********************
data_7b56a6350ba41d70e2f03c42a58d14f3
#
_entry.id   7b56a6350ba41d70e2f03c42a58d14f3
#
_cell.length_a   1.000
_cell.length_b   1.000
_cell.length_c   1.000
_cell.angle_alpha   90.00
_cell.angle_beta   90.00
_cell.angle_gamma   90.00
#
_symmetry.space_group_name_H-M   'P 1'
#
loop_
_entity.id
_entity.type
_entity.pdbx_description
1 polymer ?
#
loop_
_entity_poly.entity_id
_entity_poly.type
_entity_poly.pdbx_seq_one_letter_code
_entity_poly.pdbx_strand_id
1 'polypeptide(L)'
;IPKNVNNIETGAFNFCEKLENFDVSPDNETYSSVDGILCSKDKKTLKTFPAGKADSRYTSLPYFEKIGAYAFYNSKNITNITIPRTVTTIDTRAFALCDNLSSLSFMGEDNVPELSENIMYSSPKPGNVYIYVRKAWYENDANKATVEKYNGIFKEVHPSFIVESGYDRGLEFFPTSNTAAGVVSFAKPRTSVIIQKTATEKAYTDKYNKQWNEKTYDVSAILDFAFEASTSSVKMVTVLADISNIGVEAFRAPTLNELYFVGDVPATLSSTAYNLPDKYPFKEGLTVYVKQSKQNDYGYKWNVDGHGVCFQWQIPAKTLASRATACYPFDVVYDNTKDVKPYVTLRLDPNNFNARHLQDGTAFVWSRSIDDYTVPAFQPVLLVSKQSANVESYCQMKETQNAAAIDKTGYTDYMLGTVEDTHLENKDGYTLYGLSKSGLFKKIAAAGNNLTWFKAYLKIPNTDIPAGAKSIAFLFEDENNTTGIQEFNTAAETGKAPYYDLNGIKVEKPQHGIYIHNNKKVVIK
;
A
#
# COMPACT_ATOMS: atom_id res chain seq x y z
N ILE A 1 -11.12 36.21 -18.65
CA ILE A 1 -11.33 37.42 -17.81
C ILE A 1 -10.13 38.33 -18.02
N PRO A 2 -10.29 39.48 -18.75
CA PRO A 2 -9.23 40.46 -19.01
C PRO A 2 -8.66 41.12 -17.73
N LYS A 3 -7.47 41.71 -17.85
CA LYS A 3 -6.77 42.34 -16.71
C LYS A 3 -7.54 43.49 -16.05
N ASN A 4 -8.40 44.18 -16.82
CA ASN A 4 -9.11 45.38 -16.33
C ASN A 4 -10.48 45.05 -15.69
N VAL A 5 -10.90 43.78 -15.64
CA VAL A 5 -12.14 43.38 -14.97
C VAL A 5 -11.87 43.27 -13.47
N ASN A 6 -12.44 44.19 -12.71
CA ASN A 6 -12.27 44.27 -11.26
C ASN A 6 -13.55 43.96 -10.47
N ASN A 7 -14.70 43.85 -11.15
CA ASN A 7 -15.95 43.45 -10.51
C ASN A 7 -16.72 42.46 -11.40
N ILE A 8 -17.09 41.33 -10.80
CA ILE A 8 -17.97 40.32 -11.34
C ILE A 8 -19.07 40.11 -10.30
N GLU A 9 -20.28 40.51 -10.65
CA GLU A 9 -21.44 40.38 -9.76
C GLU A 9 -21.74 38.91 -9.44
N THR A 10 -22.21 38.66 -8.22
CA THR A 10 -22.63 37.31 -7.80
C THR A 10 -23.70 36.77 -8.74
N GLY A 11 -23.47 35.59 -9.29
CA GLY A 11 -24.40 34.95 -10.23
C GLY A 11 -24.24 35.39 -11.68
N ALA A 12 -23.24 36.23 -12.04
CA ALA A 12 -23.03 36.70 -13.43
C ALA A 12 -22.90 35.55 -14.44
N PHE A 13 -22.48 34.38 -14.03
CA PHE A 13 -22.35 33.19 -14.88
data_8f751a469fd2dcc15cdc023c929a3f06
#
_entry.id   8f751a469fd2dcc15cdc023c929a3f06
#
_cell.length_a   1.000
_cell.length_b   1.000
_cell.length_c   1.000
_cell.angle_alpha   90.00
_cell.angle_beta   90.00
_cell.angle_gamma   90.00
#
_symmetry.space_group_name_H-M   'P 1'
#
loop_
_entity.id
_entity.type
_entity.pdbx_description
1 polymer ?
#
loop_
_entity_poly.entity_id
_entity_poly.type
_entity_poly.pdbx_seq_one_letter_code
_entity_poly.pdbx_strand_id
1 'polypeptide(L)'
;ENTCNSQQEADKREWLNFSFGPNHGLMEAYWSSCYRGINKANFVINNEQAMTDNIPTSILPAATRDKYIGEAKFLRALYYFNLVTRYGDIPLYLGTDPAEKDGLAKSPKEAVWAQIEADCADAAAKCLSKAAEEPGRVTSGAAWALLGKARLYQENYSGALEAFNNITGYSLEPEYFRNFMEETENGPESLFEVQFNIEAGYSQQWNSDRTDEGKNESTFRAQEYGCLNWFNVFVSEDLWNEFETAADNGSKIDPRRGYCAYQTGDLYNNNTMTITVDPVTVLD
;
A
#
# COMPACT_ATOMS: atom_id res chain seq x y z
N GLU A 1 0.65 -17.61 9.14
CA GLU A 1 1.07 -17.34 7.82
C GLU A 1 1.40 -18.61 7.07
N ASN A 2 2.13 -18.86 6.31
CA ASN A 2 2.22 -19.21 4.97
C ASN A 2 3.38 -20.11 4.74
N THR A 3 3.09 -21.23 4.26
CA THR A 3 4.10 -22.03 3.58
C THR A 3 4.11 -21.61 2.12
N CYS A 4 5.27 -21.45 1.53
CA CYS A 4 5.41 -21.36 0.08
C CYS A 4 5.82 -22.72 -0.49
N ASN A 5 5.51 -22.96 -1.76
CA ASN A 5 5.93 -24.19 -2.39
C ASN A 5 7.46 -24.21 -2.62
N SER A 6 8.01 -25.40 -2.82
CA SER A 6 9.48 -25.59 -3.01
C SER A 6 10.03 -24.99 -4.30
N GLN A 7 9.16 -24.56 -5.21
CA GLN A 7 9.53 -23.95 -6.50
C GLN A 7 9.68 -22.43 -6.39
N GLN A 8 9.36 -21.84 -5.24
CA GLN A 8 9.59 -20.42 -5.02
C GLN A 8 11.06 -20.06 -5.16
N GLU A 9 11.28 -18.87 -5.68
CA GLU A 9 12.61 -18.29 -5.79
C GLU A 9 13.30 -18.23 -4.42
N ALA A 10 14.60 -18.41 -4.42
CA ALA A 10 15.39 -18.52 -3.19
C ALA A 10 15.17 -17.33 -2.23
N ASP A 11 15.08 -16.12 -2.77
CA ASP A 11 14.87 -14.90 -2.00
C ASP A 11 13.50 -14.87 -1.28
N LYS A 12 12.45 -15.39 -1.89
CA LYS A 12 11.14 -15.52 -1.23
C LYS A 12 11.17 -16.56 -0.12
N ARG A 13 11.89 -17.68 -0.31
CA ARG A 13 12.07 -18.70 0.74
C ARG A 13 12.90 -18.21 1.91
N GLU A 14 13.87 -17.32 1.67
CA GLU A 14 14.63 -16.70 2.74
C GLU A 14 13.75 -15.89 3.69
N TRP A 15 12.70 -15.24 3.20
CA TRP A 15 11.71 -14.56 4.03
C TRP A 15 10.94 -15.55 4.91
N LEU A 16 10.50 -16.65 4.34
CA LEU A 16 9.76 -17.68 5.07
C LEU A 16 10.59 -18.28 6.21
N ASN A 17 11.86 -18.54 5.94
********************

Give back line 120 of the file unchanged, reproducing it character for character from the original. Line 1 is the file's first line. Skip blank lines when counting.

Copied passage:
N GLN A 8 9.36 -21.84 -5.24